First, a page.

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Volkswagen Also Wants To Fit Particulate Filters To Gasoline Engines

Particulate filters used to be just for diesel engines, but Mercedes-Benz and Volkswagen have plans to change this.
Diesel particulate filter (DPF) installed in Nissan M9R engine 1 photo
Daimler AG, the company that owns Mercedes-Benz, already announced that it would gradually introduce particulate filters for its gasoline engines. Now, Volkswagen has decided to follow Daimler in this plan, in a bit to meet future emission targets.

The first gasoline engines to be fitted with particulate filters have been made by Mercedes-Benz, and launched in 2014 on the S 500 W222.

They were fitted with filters made by Faurecia, and the automotive supplier announced at the time that it will make the technology available for other automakers, Automotive News notes.

In the case of Volkswagen, the first gasoline engines with particulate filters will be launched next June, beginning with the 1.4-liter TSI engine in the Tiguan, and the 2.0-liter TFSI unit of the Audi A5.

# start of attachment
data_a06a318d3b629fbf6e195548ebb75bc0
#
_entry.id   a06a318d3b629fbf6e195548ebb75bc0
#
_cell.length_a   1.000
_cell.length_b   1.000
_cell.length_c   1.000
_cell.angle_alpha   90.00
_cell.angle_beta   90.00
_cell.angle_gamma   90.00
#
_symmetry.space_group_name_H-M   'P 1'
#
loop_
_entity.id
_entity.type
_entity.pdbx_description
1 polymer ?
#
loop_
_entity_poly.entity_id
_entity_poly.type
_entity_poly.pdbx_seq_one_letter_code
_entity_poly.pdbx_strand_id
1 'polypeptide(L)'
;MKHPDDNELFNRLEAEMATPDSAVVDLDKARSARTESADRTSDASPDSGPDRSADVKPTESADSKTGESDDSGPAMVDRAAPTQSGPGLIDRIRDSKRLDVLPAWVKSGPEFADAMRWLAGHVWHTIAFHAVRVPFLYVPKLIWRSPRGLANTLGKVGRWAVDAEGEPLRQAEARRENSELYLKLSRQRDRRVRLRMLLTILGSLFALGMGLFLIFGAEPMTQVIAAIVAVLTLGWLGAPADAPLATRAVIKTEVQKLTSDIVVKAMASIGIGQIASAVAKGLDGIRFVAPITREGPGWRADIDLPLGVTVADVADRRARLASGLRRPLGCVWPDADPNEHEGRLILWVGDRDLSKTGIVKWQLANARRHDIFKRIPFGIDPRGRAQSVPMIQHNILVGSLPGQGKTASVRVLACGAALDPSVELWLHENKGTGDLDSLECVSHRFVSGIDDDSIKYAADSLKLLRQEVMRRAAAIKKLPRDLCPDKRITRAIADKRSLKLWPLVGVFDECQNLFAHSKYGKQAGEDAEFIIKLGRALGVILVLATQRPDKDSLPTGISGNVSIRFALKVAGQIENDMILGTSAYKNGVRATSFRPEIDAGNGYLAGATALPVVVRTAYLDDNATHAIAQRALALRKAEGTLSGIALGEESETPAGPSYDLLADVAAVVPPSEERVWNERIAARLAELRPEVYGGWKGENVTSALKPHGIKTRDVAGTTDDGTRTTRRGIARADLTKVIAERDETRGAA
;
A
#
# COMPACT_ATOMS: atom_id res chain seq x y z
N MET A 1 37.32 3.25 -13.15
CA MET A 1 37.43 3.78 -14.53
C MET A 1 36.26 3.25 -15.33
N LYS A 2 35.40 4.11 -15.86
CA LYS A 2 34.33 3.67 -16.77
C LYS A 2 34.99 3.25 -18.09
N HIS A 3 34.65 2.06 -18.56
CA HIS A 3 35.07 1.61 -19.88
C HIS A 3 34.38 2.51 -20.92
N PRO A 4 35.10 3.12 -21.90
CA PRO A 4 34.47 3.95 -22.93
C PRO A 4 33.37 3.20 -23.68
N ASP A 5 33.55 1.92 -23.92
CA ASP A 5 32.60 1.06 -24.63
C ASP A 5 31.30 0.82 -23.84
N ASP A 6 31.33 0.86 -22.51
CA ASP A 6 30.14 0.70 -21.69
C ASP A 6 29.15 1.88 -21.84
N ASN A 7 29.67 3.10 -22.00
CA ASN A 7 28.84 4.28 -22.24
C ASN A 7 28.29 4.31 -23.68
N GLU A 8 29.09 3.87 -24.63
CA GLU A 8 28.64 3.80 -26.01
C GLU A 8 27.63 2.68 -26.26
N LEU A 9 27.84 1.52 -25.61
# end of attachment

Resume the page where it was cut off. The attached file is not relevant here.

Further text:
Thanks to the introduction of particulate filters, the new engines will comply with upcoming Euro 6c regulation and reduce emissions of fine particulates by 90%.

While gasoline engines typically have lower particulate emissions when compared to diesel units, recent technologies like direct injection have led to a rise of particulates for spark-ignited units.

The explanation is linked to the way direct injection gasoline engines work - instead of injecting fuel into a port and mixing it with air before it reaches the combustion chamber, gas is sprayed directly into the combustion chamber.

Gasoline-Direct-Injection (GDI, for short) units are more accurate than conventional electronic injection engines, so they spray less gas and get more power and efficiency, but the process leads to a substantially higher output of particulates.

Beginning with September 2017, European regulations will oblige all type-approved gasoline-engined vehicles sold in the EU to reduce particulate emissions by 90% of the previously allowed amount.

The reduction to a tenth of levels earlier accepted goes under the name of Euro 6c, and automakers were aware of this request many years before it was introduced. So there should be no surprises for car makers, but consumers might have to pay more for MY 2017 vehicles, as those particulate filters are not cheap to make, and Diesel Particulate Filters are not compatible with gasoline, so new units had to be developed, thus increasing the cost of this component.

 
 
 
 
 

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